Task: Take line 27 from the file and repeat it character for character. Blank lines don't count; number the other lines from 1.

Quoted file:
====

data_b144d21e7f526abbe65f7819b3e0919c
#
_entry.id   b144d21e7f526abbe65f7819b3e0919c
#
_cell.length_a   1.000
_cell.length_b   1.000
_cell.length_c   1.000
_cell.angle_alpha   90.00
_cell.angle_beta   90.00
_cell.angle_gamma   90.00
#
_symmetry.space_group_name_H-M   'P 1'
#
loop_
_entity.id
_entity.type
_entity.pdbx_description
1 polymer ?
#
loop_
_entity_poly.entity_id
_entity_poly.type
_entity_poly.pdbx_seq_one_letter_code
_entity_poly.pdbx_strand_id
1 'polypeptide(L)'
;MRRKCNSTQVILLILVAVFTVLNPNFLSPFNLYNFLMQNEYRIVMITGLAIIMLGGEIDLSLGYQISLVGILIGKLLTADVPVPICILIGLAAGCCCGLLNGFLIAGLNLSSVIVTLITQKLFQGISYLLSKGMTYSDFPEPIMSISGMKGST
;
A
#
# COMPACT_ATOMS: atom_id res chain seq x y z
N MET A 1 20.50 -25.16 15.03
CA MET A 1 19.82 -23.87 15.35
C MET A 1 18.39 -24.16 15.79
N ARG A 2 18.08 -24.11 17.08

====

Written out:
;